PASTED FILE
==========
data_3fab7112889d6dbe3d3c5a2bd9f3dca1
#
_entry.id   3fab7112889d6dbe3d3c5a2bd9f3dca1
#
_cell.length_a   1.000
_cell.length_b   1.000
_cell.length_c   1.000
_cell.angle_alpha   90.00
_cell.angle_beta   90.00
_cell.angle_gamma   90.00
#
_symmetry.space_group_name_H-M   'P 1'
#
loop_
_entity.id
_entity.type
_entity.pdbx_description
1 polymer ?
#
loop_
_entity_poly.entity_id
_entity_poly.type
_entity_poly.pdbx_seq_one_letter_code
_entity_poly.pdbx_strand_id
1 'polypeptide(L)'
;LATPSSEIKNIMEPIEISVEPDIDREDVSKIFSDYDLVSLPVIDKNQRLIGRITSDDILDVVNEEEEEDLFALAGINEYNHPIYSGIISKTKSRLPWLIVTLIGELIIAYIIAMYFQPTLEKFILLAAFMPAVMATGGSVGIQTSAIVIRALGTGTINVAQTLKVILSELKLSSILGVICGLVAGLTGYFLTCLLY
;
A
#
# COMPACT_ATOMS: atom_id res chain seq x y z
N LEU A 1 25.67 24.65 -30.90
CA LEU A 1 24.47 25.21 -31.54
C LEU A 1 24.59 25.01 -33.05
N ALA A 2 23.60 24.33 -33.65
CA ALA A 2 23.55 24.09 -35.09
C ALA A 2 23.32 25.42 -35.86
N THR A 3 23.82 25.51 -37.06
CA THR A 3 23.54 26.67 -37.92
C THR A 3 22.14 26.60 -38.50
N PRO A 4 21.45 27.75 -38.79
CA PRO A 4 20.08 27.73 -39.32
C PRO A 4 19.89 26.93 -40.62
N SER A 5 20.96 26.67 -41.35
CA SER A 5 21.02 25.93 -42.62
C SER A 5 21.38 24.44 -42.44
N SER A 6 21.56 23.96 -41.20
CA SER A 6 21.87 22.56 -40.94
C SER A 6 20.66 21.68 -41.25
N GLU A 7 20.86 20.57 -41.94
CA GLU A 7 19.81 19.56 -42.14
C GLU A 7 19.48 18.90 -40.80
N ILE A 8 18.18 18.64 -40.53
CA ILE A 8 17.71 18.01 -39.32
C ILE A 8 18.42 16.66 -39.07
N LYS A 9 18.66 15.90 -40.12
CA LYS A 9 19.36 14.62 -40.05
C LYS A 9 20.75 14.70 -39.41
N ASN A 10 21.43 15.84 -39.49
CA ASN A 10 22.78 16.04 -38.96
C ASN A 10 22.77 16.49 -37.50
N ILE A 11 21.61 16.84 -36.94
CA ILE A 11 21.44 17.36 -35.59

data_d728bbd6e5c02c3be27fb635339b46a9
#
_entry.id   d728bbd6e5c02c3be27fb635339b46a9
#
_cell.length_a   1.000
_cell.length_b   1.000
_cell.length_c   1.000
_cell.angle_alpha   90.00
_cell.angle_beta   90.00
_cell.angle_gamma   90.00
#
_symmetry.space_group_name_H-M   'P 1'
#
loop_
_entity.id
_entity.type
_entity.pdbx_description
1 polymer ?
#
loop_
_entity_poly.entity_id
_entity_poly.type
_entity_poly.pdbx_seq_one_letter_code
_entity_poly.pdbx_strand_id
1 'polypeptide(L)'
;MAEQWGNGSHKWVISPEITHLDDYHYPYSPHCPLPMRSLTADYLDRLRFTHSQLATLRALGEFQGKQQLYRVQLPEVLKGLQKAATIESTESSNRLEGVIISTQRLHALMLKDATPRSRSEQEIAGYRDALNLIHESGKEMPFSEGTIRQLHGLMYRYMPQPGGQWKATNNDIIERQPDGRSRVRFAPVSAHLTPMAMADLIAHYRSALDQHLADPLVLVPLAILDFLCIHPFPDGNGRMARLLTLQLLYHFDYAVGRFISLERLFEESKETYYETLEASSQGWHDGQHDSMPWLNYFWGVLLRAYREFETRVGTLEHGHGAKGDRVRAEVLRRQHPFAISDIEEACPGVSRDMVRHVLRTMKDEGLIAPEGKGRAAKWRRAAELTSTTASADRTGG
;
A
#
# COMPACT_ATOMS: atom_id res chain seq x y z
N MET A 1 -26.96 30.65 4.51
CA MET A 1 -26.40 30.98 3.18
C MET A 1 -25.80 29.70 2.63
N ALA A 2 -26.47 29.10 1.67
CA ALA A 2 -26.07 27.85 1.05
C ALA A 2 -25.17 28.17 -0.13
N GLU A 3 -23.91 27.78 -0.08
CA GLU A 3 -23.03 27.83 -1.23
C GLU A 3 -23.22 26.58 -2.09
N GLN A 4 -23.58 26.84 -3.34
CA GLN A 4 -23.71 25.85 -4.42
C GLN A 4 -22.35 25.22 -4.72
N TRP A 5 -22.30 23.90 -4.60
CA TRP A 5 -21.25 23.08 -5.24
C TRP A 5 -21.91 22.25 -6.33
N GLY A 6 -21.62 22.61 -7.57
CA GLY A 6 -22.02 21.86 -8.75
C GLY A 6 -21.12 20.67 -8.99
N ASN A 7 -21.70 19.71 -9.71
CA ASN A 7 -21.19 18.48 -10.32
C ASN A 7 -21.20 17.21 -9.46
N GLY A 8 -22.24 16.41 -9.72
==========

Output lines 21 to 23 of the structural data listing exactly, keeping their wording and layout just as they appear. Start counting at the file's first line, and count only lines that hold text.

_entity_poly.entity_id
_entity_poly.type
_entity_poly.pdbx_seq_one_letter_code